As in most societies of the 18th and 19th centuries, women were expected to tend to the household chores, and in Australia it was no exception. Women arrived in Australia as early as the 18th century, and during the island's days as a penal colony, more than 25,000 women were imprisoned between 1799-1868. Many of the women eventually earned their freedom and stayed on to become full-fledged citizens, developing their skills and improving their situation after regaining their freedom. The government provided a bounty (stipend) for migrating couples and single women. Pioneer women--including those from the upper class--helped to form many of Australia's rural towns, working alongside the men in addition to tending to the home and educating and raising their children. Women were an important part of the work force as well, staging the First Female Worker's Riot in 1827 because of poor factory conditions and food deprivation.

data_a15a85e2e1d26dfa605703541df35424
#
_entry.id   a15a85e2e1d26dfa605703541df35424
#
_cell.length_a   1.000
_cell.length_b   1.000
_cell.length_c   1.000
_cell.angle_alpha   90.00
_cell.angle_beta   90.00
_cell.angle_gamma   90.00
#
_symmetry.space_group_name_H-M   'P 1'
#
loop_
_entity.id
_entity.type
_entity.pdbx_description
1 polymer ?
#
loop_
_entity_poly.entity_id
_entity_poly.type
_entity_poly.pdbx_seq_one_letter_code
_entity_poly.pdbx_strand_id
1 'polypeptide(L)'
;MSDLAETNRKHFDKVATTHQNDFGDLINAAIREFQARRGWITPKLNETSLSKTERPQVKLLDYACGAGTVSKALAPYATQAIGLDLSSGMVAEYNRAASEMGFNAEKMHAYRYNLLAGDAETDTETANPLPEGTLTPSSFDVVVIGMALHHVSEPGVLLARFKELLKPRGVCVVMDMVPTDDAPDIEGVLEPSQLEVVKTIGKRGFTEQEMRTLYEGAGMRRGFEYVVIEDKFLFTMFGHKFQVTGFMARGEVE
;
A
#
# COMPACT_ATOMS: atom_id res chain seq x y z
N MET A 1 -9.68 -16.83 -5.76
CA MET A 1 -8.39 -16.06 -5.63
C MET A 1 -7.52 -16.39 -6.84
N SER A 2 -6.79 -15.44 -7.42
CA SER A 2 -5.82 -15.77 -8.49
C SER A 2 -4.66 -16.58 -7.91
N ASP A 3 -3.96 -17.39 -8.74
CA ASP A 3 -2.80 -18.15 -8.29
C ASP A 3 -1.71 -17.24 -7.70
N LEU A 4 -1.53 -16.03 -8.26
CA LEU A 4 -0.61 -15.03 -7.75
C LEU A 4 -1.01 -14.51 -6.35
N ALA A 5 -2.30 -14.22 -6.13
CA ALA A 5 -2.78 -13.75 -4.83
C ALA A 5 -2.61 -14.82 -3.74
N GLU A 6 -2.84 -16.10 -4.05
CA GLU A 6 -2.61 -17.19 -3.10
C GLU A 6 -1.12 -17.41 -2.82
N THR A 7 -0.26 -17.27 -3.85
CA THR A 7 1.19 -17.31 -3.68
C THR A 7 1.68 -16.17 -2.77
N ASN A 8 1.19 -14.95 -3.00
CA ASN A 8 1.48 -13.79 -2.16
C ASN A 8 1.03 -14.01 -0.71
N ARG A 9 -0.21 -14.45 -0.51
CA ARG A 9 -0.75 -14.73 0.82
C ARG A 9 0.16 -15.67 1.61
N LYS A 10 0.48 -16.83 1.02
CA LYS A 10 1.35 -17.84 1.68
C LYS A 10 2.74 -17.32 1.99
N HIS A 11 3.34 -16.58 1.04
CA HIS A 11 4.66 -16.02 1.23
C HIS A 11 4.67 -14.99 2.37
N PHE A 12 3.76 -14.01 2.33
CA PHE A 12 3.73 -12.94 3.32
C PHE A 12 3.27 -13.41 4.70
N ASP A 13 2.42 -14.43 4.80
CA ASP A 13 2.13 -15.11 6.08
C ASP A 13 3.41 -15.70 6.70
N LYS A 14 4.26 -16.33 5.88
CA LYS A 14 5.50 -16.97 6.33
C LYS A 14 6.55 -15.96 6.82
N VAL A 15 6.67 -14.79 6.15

Most importantly, Australian women became the first in the world to earn the right to run for elective political office during the 1890s. Women who owned property were first alloweed to vote in South Australia in 1861. Australian women led the world's suffrage movement, founding the first women's suffrage group as early as 1884.